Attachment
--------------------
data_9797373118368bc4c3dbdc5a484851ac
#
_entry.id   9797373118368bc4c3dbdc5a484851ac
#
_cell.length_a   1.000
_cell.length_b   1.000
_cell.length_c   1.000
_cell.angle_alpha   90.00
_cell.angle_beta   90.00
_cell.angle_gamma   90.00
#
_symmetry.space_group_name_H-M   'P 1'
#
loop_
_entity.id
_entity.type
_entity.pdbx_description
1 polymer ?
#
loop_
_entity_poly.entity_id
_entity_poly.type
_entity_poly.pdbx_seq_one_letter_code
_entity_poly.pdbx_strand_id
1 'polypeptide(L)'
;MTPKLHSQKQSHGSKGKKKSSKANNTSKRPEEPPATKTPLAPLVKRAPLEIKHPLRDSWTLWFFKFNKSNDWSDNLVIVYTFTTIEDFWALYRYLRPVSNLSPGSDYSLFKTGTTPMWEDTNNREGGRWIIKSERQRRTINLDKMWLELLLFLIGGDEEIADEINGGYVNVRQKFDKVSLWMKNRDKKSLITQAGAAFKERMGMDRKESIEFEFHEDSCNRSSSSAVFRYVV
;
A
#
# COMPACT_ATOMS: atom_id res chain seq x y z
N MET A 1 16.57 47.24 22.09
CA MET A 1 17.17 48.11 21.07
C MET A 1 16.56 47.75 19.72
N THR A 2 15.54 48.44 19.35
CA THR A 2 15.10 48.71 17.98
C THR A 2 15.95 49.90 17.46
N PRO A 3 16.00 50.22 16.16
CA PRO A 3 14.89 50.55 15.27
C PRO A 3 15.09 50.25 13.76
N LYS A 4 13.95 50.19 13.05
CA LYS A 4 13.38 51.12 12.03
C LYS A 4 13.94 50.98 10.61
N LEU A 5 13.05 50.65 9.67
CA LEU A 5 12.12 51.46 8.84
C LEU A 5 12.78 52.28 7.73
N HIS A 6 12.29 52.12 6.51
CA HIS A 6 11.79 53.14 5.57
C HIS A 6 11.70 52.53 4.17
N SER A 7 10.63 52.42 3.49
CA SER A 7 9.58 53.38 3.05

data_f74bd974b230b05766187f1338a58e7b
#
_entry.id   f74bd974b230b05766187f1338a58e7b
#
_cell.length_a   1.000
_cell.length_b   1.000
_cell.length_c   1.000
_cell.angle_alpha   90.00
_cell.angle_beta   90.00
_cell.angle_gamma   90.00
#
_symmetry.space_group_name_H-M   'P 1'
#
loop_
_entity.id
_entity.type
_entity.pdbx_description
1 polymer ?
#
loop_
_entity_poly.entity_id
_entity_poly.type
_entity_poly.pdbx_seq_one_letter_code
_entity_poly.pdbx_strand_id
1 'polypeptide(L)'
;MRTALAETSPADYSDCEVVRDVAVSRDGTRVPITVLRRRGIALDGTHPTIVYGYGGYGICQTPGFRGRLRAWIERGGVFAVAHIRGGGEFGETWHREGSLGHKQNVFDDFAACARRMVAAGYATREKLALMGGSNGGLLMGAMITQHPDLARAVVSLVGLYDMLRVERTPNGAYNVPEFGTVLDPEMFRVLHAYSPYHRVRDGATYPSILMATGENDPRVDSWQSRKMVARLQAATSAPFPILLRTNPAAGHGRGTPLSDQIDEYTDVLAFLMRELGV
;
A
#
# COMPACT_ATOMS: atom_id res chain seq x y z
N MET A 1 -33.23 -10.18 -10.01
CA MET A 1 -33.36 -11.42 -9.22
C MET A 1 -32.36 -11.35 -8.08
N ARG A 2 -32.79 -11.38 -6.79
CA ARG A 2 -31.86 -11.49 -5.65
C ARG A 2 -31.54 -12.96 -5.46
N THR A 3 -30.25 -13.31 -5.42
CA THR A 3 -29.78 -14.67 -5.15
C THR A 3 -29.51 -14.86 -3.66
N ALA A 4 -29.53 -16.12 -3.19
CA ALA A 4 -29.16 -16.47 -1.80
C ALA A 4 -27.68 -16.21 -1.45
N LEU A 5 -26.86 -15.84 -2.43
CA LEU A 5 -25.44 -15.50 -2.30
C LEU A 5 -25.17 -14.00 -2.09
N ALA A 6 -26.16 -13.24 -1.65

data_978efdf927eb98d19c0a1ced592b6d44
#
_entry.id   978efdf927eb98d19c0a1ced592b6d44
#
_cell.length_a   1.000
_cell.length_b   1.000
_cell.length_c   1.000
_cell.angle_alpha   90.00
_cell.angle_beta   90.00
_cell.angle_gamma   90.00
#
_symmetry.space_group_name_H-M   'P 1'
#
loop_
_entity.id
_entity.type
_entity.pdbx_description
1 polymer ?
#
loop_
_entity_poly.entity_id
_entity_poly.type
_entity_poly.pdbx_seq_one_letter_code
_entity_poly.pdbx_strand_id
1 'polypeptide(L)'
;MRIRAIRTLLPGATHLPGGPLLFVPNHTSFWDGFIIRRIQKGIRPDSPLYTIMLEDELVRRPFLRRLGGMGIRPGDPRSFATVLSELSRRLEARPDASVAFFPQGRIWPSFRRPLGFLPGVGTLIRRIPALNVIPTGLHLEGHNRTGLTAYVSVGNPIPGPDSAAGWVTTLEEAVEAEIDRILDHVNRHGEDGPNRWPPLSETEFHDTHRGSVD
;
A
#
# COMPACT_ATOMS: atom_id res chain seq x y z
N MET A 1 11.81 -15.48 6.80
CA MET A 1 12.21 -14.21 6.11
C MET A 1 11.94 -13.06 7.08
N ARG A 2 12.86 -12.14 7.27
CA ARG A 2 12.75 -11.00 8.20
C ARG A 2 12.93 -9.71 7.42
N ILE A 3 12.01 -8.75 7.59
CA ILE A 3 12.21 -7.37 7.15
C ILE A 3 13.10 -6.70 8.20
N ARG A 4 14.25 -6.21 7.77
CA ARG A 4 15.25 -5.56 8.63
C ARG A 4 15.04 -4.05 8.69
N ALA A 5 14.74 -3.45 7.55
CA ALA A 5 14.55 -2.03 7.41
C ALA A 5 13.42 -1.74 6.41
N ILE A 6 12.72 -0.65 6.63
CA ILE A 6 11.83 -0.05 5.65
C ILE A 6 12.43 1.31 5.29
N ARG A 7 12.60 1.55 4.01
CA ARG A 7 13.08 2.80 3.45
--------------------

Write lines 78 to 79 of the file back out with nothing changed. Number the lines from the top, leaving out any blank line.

A
#